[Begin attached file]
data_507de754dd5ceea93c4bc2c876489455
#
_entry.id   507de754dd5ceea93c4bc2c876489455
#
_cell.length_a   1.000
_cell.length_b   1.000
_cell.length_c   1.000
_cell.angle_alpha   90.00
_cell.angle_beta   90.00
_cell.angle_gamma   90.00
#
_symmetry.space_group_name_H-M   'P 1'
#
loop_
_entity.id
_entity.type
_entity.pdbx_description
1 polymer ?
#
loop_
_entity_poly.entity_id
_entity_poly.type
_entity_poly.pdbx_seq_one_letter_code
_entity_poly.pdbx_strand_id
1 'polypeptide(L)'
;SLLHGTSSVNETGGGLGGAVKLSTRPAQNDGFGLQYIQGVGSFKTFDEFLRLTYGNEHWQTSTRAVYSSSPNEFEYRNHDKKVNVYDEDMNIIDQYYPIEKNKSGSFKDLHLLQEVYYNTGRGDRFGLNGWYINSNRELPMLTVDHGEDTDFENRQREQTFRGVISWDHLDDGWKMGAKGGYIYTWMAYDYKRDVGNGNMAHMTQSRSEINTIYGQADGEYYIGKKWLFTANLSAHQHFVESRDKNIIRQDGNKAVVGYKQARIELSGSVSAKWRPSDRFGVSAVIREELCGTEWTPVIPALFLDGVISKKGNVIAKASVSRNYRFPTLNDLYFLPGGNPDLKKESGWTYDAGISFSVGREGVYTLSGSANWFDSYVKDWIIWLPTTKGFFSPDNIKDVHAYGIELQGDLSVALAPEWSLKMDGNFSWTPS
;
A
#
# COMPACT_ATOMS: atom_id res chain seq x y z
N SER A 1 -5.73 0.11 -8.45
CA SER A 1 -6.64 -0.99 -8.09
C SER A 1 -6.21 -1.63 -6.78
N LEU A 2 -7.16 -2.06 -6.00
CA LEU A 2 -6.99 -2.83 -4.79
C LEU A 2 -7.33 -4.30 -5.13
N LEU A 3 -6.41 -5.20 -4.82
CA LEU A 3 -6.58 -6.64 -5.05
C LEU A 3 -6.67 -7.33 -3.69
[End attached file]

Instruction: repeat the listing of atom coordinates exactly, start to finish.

data_507de754dd5ceea93c4bc2c876489455
#
_entry.id   507de754dd5ceea93c4bc2c876489455
#
_cell.length_a   1.000
_cell.length_b   1.000
_cell.length_c   1.000
_cell.angle_alpha   90.00
_cell.angle_beta   90.00
_cell.angle_gamma   90.00
#
_symmetry.space_group_name_H-M   'P 1'
#
loop_
_entity.id
_entity.type
_entity.pdbx_description
1 polymer ?
#
loop_
_entity_poly.entity_id
_entity_poly.type
_entity_poly.pdbx_seq_one_letter_code
_entity_poly.pdbx_strand_id
1 'polypeptide(L)'
;SLLHGTSSVNETGGGLGGAVKLSTRPAQNDGFGLQYIQGVGSFKTFDEFLRLTYGNEHWQTSTRAVYSSSPNEFEYRNHDKKVNVYDEDMNIIDQYYPIEKNKSGSFKDLHLLQEVYYNTGRGDRFGLNGWYINSNRELPMLTVDHGEDTDFENRQREQTFRGVISWDHLDDGWKMGAKGGYIYTWMAYDYKRDVGNGNMAHMTQSRSEINTIYGQADGEYYIGKKWLFTANLSAHQHFVESRDKNIIRQDGNKAVVGYKQARIELSGSVSAKWRPSDRFGVSAVIREELCGTEWTPVIPALFLDGVISKKGNVIAKASVSRNYRFPTLNDLYFLPGGNPDLKKESGWTYDAGISFSVGREGVYTLSGSANWFDSYVKDWIIWLPTTKGFFSPDNIKDVHAYGIELQGDLSVALAPEWSLKMDGNFSWTPS
;
A
#
# COMPACT_ATOMS: atom_id res chain seq x y z
N SER A 1 -5.73 0.11 -8.45
CA SER A 1 -6.64 -0.99 -8.09
C SER A 1 -6.21 -1.63 -6.78
N LEU A 2 -7.16 -2.06 -6.00
CA LEU A 2 -6.99 -2.83 -4.79
C LEU A 2 -7.33 -4.30 -5.13
N LEU A 3 -6.41 -5.20 -4.82
CA LEU A 3 -6.58 -6.64 -5.05
C LEU A 3 -6.67 -7.33 -3.69